Can the volatility trigger a slowdown in domestic fund flows into equities?
Domestic flows have been strong in last two – three years. The past market returns have attracted a lot of retail investors. However, the fact that the correction / volatility may not have been completely understood by the investors who have started investing recently, the quantum of flow into the equity segment can be volatile. With more investors understanding their asset allocation needs for achieving their long-term financial goals, flows will become steadier.
Demonetisation has accentuated flows into financial assets as against the physical assets, benefiting the mutual funds. Banks were also active, as they moved a lot of cash balances / CASA (current account, savings account) to mutual funds in absence of credit growth. Although, I don’t see this massive shift happening again, in such magnitude in a single year; there is a structural case here for the mutual funds to continue getting a steady flow through SIPs.
What are your views on the mid-and small-cap segments?
Reforms such as the demonetisation and goods and services tax (GST) implementation and the inherent strength of the economy should benefit companies in the organised sectors over the medium term. Though at the headline level, the mid-and small-cap companies have higher valuation as compared to their large-cap peers, one can find value in select pockets, like construction, chemical & fertiliser, retailing segments, oil & gas, utilities etc. One needs to have a stock specific approach.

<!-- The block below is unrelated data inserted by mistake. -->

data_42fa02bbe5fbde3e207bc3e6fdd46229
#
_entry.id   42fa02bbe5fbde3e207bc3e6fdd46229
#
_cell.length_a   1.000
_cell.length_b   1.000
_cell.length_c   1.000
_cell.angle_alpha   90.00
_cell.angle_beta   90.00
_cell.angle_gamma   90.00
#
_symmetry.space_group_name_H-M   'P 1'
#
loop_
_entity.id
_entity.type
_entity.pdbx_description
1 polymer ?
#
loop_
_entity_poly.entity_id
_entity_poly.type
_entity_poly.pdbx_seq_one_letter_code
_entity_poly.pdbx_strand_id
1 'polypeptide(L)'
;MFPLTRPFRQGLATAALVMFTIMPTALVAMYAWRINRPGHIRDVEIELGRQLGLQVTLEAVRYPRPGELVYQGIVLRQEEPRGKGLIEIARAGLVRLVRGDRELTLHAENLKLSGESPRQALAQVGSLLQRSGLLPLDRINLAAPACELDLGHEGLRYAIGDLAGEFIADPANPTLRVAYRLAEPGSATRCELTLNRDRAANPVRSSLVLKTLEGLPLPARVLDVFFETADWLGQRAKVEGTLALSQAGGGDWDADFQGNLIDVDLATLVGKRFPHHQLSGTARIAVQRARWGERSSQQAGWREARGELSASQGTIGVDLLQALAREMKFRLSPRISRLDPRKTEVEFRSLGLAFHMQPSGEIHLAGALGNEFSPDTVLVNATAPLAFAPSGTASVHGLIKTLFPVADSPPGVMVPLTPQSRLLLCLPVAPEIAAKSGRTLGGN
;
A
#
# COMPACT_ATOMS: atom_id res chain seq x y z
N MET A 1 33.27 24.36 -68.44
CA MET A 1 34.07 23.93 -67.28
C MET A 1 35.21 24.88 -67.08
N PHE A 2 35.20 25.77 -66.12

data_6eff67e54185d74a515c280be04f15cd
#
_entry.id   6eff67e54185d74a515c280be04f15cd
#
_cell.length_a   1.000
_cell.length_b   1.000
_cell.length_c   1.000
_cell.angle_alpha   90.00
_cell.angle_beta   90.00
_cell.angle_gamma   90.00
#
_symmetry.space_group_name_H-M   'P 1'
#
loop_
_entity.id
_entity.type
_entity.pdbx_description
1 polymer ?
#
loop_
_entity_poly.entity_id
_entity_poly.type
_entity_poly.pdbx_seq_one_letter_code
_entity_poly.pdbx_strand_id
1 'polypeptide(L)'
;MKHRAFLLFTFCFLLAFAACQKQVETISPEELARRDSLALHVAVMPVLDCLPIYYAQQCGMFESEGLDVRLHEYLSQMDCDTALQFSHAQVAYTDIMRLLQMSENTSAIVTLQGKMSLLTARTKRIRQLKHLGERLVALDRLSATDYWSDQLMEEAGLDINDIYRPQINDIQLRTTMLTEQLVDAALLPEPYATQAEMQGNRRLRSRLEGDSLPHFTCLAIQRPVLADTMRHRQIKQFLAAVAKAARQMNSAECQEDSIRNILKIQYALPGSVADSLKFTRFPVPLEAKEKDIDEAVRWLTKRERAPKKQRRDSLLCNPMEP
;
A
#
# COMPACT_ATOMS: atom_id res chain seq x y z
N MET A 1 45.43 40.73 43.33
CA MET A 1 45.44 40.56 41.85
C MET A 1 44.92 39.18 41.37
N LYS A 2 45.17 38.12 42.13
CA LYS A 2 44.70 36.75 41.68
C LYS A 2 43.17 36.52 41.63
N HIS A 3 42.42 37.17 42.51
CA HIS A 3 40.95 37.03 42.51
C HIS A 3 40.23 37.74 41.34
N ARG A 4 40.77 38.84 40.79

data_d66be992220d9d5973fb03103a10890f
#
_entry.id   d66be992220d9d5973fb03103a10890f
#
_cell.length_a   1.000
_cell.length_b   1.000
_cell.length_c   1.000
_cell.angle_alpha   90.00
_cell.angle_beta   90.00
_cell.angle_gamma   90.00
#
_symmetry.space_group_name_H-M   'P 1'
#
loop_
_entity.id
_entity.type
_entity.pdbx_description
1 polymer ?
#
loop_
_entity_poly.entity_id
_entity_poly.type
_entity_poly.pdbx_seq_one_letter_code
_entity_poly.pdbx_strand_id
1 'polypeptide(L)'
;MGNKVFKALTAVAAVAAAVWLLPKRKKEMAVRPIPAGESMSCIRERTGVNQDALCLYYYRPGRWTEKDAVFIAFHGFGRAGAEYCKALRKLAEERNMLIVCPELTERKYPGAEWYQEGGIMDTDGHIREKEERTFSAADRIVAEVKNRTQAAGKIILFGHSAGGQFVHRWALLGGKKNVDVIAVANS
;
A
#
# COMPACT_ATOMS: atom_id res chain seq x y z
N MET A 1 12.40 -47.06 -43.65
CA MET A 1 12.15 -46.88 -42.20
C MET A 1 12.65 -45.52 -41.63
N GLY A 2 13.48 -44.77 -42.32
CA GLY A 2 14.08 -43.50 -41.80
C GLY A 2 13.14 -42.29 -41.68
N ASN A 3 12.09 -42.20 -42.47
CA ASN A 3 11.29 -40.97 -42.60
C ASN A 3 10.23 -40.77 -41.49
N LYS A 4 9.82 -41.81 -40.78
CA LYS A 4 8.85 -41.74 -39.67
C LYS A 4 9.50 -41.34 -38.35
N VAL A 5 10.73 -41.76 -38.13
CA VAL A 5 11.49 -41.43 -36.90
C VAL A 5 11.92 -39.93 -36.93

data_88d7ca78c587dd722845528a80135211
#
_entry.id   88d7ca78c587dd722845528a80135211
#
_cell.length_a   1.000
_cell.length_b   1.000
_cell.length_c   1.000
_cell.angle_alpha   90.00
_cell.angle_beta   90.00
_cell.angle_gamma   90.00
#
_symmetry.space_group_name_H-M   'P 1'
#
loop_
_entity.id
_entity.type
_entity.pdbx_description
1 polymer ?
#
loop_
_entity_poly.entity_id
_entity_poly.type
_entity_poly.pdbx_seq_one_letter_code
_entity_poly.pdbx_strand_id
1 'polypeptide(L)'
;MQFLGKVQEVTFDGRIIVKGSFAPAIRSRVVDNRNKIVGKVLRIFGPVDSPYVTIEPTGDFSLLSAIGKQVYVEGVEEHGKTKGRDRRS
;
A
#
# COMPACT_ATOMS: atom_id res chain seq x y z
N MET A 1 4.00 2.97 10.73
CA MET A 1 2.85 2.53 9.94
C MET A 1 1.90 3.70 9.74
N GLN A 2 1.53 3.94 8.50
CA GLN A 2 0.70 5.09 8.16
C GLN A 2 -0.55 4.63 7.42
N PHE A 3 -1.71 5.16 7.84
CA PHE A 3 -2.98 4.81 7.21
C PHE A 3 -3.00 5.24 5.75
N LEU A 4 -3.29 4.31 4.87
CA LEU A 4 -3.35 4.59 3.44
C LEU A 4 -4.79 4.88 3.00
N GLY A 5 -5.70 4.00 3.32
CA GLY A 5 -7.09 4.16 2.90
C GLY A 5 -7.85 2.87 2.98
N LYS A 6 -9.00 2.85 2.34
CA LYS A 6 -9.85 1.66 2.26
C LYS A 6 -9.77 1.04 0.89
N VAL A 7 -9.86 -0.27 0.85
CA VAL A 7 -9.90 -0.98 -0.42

Your views on banking sector?
Retail-oriented banks have gained market share over the past few years. They have better capital adequacy and strong retail deposits franchise also. All this will help them grow better. I expect this trend to continue till we see a further clean-up of balance-sheets and capital infusion in the public sector banks (PSBs).
NBFCs have had an upper hand in terms connect with bottom of the pyramid clients and are at par with the banks in terms of following 90-day past due for NPA recognition. As regards growth, those facing the rural and consumer segments will benefit going ahead. For corporate-facing banks, the recognition of NPAs may get spread till the second quarter of FY19 (Q2FY19). Corporate loan growth will only come back with a pick-up in capex cycle, which I don’t see happening till the general elections are over.
Your message to investors given the road ahead for the markets?
On an overall basis, I feel an average Indian is still quite poorly invested in the equity mutual funds and lacks understanding of potential of equity mutual funds in long term wealth creation. Investors should cut the noise around the market levels and focus more on their asset allocation, take corrective actions early to be able benefit from wealth creation to meet their long-term financial goals.
Market levels and valuations are good for savvy stock market investors, who can manage their asset allocation well and who think that they can time the market. Investing via the systematic investment plans (SIPs) makes more sense. For core equity holding, investors should look at diversified funds rather than sector funds.